return numeric.div(row, s).map(function(x) {
      if (isNaN(x)) return 0;
      else return x;
    });
  });
  return X;
}

Then, we can implement our PCA by using Singular Value Decomposition (SVD) on our matrix to get both and :

We can then calculate our score matrix, , by using this formula:

// Returns the score matrix resulting from the PCA of X
function pca(X) {  
  var svd = numeric.svd(X);
  return numeric.dot(svd.U, numeric.diag(svd.S));
}

Finally, we put everything all together:

// We load our matrix somehow
var matrix = [[...],  
              [...],
               ...
              [...]];

// Normalise the matrix col-wise
matrix = normalize(matrix);

// Project the matrix using principal components as basis
var pc = pca(matrix);  

The Result

First, let us simply plot the first 3 dimensions in our dataset to see if that would make any sense without any processing.

The different colors represent the 7 classes of the instances in the dataset. There appears to be already some meaning to the positions of the classes, but the information is only encoded in 1 direction. The other axes appear to be meaningless.

Below is the Covertype dataset reduced to 3 dimensions by using the method described above. You can use your mouse to rotate and scale the view:

As you can see, there is a marked improvement. There is an increase in separation between the classes. Although there are some classes that are not separable, in general we can see that the classes are in the same vicinity.

We could, for example, use a clustering algorithm like k-means to get centroids of clusters made up of multiple classes (as opposed to one class per cluster). By calculating the euclidean distance between a sample and the centroid, we can classify it as part of a cluster of classes. We could then use another method to distinguish between the classes that exist in the cluster. Or, we could also predict the class with some amount of certainty.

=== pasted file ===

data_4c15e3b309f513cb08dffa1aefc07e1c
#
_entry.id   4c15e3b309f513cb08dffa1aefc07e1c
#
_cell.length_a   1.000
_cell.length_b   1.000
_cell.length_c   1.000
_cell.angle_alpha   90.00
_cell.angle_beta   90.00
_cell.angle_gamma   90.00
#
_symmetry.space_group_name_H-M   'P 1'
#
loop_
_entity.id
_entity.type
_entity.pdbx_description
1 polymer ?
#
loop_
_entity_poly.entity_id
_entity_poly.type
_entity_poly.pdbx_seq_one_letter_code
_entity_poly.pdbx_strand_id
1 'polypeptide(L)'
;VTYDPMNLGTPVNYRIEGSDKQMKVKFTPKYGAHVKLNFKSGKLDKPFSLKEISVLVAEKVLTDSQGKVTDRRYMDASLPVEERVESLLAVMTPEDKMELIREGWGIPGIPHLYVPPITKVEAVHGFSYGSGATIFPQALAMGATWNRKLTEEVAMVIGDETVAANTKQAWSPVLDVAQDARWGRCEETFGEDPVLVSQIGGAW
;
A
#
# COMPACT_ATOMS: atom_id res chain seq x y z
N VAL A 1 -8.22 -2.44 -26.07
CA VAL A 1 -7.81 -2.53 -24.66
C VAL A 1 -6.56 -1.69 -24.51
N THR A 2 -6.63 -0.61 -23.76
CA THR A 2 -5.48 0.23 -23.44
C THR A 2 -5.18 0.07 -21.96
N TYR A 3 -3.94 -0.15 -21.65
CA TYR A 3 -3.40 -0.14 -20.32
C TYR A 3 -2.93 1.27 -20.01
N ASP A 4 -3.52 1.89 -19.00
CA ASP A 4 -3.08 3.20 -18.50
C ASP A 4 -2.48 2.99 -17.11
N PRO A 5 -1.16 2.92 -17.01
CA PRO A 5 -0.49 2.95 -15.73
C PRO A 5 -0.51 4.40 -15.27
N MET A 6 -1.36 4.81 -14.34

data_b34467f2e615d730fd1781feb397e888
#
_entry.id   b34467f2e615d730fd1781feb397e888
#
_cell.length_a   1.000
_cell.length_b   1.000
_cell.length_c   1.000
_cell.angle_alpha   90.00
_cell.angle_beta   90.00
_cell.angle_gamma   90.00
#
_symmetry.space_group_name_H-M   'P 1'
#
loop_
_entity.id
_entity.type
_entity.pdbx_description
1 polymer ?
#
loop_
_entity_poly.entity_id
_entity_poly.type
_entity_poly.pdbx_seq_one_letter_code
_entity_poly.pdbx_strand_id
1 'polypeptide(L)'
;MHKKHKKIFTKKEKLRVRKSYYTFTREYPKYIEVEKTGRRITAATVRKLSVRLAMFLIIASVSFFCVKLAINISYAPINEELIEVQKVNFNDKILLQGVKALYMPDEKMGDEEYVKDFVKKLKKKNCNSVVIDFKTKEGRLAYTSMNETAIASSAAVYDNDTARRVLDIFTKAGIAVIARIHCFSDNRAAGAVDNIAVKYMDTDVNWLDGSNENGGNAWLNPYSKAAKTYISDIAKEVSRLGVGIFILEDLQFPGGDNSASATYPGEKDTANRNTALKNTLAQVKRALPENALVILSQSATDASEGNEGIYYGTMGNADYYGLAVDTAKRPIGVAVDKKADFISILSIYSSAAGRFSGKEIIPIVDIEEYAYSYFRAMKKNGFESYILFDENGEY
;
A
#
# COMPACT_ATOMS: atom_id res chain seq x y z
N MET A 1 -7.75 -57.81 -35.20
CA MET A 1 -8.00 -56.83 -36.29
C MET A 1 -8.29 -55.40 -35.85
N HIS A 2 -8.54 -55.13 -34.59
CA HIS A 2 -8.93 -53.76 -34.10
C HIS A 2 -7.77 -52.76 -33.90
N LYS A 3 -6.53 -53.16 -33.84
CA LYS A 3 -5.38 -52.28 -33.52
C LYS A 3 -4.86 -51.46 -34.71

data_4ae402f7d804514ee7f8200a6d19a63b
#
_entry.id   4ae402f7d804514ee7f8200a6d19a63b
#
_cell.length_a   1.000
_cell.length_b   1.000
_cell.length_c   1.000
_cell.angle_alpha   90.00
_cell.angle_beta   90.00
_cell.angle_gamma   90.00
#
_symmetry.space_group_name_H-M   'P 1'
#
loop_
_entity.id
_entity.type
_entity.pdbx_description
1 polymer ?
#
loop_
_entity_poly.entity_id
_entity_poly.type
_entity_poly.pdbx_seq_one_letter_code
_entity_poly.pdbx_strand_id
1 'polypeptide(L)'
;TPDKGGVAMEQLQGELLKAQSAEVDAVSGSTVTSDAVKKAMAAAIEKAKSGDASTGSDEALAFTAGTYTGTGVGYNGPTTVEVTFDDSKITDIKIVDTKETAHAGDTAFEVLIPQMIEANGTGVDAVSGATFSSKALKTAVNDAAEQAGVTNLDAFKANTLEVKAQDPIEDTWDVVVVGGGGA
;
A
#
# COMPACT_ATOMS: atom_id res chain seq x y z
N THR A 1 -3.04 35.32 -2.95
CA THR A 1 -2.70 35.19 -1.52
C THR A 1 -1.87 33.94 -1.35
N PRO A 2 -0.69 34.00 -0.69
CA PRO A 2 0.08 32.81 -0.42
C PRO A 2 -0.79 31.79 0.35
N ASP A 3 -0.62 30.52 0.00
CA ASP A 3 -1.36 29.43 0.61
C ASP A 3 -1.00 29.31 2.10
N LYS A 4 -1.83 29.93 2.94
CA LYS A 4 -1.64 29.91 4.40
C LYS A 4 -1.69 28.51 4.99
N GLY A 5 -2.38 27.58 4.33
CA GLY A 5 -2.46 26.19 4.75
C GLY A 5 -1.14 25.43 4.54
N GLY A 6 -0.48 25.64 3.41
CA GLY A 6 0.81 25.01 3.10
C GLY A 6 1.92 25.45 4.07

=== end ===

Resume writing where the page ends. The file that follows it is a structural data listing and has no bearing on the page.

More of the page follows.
Oh, by the way, just in case you think there are no useful information in the 44 sparse rows of binary attributes, this is what it would look like if you ignore them:

It turns out the information in the 44 rows cannot be ignored despite only consisting of 1s and 0s.

Relevant Modules in NUS

Interested to learn how interpret large amounts of data using math?

You can learn about the concepts in the following modules:

  • MA1101R Linear Algebra 1
  • ST2132 Mathematical Statistics (or ST2334 Probability and Statistics)
  • CS3244 Machine Learning

MA1101R should teach you what you need to know about spaces, basis and eigenvectors and the like. The statistics modules will help you quantify and derive meaning from things like variance, and normalisation. They are both very useful foundation for further modules.

You can learn about classification and regression analysis in CS3244. The models that you can build have useful applications in many other fields, such as the lucrative field of Quantitative Finance.


I hope you've enjoyed this demonstration.

If you have any feedback/questions or if you noticed any mistakes in my article, please contact me at fazli[at]sapuan[dot]org.